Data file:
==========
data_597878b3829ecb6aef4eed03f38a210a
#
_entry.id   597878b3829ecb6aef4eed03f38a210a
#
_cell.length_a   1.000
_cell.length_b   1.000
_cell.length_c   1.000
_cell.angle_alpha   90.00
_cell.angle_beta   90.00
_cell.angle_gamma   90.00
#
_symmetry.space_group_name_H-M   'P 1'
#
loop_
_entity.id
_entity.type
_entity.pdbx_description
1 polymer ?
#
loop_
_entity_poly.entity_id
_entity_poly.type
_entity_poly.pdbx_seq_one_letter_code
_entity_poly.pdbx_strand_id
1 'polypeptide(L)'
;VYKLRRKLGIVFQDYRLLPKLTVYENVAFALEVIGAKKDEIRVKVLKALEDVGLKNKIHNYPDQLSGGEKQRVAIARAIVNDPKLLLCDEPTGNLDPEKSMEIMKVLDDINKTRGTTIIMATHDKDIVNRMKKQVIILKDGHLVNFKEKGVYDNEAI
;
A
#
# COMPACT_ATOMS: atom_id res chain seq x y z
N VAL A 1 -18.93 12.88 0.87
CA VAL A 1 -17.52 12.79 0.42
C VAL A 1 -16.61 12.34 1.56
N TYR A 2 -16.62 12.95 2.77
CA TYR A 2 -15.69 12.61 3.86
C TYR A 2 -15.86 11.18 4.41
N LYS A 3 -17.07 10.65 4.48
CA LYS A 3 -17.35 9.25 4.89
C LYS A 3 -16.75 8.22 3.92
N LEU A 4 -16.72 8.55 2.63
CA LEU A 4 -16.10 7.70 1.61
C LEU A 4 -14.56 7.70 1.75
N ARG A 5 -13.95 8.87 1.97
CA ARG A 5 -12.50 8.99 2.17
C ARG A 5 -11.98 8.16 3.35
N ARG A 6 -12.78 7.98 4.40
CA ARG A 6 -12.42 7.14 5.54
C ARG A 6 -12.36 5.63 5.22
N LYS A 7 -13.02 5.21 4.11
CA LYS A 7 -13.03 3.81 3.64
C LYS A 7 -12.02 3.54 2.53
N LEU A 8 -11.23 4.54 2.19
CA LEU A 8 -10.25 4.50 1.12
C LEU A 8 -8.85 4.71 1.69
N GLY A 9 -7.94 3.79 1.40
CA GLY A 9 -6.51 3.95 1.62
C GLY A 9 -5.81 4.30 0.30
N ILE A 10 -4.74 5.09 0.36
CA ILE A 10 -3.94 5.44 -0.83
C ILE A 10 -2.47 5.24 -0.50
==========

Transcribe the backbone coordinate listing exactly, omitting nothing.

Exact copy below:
data_597878b3829ecb6aef4eed03f38a210a
#
_entry.id   597878b3829ecb6aef4eed03f38a210a
#
_cell.length_a   1.000
_cell.length_b   1.000
_cell.length_c   1.000
_cell.angle_alpha   90.00
_cell.angle_beta   90.00
_cell.angle_gamma   90.00
#
_symmetry.space_group_name_H-M   'P 1'
#
loop_
_entity.id
_entity.type
_entity.pdbx_description
1 polymer ?
#
loop_
_entity_poly.entity_id
_entity_poly.type
_entity_poly.pdbx_seq_one_letter_code
_entity_poly.pdbx_strand_id
1 'polypeptide(L)'
;VYKLRRKLGIVFQDYRLLPKLTVYENVAFALEVIGAKKDEIRVKVLKALEDVGLKNKIHNYPDQLSGGEKQRVAIARAIVNDPKLLLCDEPTGNLDPEKSMEIMKVLDDINKTRGTTIIMATHDKDIVNRMKKQVIILKDGHLVNFKEKGVYDNEAI
;
A
#
# COMPACT_ATOMS: atom_id res chain seq x y z
N VAL A 1 -18.93 12.88 0.87
CA VAL A 1 -17.52 12.79 0.42
C VAL A 1 -16.61 12.34 1.56
N TYR A 2 -16.62 12.95 2.77
CA TYR A 2 -15.69 12.61 3.86
C TYR A 2 -15.86 11.18 4.41
N LYS A 3 -17.07 10.65 4.48
CA LYS A 3 -17.35 9.25 4.89
C LYS A 3 -16.75 8.22 3.92
N LEU A 4 -16.72 8.55 2.63
CA LEU A 4 -16.10 7.70 1.61
C LEU A 4 -14.56 7.70 1.75
N ARG A 5 -13.95 8.87 1.97
CA ARG A 5 -12.50 8.99 2.17
C ARG A 5 -11.98 8.16 3.35
N ARG A 6 -12.78 7.98 4.40
CA ARG A 6 -12.42 7.14 5.54
C ARG A 6 -12.36 5.63 5.22
N LYS A 7 -13.02 5.21 4.11
CA LYS A 7 -13.03 3.81 3.64
C LYS A 7 -12.02 3.54 2.53
N LEU A 8 -11.23 4.54 2.19
CA LEU A 8 -10.25 4.50 1.12
C LEU A 8 -8.85 4.71 1.69
N GLY A 9 -7.94 3.79 1.40
CA GLY A 9 -6.51 3.95 1.62
C GLY A 9 -5.81 4.30 0.30
N ILE A 10 -4.74 5.09 0.36
CA ILE A 10 -3.94 5.44 -0.83
C ILE A 10 -2.47 5.24 -0.50